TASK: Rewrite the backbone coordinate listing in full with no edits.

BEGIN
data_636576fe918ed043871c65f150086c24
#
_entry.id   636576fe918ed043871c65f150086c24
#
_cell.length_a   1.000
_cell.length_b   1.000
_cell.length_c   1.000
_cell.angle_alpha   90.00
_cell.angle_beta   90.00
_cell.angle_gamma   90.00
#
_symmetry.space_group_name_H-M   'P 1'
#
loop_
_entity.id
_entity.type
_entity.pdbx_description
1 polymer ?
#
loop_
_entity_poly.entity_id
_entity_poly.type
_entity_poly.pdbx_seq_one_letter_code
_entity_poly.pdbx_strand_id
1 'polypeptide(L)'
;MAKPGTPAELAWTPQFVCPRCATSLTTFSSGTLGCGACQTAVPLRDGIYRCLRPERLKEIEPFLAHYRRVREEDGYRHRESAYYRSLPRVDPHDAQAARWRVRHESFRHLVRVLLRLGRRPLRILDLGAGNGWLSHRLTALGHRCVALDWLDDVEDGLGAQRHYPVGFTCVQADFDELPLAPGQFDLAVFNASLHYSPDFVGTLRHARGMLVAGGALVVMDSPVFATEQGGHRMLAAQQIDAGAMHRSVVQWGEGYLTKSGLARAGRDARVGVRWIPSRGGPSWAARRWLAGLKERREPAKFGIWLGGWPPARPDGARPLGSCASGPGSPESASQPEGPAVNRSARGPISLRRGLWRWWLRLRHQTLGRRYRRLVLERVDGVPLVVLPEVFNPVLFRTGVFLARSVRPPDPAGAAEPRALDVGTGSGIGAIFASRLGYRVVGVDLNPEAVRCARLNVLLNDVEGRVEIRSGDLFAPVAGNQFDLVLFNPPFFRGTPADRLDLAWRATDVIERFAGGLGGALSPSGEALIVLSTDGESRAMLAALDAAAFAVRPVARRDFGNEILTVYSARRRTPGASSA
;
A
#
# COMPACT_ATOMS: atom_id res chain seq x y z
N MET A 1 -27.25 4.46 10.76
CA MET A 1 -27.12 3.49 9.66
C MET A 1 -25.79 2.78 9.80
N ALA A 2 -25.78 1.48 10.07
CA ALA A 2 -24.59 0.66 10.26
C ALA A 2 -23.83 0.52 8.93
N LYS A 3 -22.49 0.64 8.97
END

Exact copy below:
data_636576fe918ed043871c65f150086c24
#
_entry.id   636576fe918ed043871c65f150086c24
#
_cell.length_a   1.000
_cell.length_b   1.000
_cell.length_c   1.000
_cell.angle_alpha   90.00
_cell.angle_beta   90.00
_cell.angle_gamma   90.00
#
_symmetry.space_group_name_H-M   'P 1'
#
loop_
_entity.id
_entity.type
_entity.pdbx_description
1 polymer ?
#
loop_
_entity_poly.entity_id
_entity_poly.type
_entity_poly.pdbx_seq_one_letter_code
_entity_poly.pdbx_strand_id
1 'polypeptide(L)'
;MAKPGTPAELAWTPQFVCPRCATSLTTFSSGTLGCGACQTAVPLRDGIYRCLRPERLKEIEPFLAHYRRVREEDGYRHRESAYYRSLPRVDPHDAQAARWRVRHESFRHLVRVLLRLGRRPLRILDLGAGNGWLSHRLTALGHRCVALDWLDDVEDGLGAQRHYPVGFTCVQADFDELPLAPGQFDLAVFNASLHYSPDFVGTLRHARGMLVAGGALVVMDSPVFATEQGGHRMLAAQQIDAGAMHRSVVQWGEGYLTKSGLARAGRDARVGVRWIPSRGGPSWAARRWLAGLKERREPAKFGIWLGGWPPARPDGARPLGSCASGPGSPESASQPEGPAVNRSARGPISLRRGLWRWWLRLRHQTLGRRYRRLVLERVDGVPLVVLPEVFNPVLFRTGVFLARSVRPPDPAGAAEPRALDVGTGSGIGAIFASRLGYRVVGVDLNPEAVRCARLNVLLNDVEGRVEIRSGDLFAPVAGNQFDLVLFNPPFFRGTPADRLDLAWRATDVIERFAGGLGGALSPSGEALIVLSTDGESRAMLAALDAAAFAVRPVARRDFGNEILTVYSARRRTPGASSA
;
A
#
# COMPACT_ATOMS: atom_id res chain seq x y z
N MET A 1 -27.25 4.46 10.76
CA MET A 1 -27.12 3.49 9.66
C MET A 1 -25.79 2.78 9.80
N ALA A 2 -25.78 1.48 10.07
CA ALA A 2 -24.59 0.66 10.26
C ALA A 2 -23.83 0.52 8.93
N LYS A 3 -22.49 0.64 8.97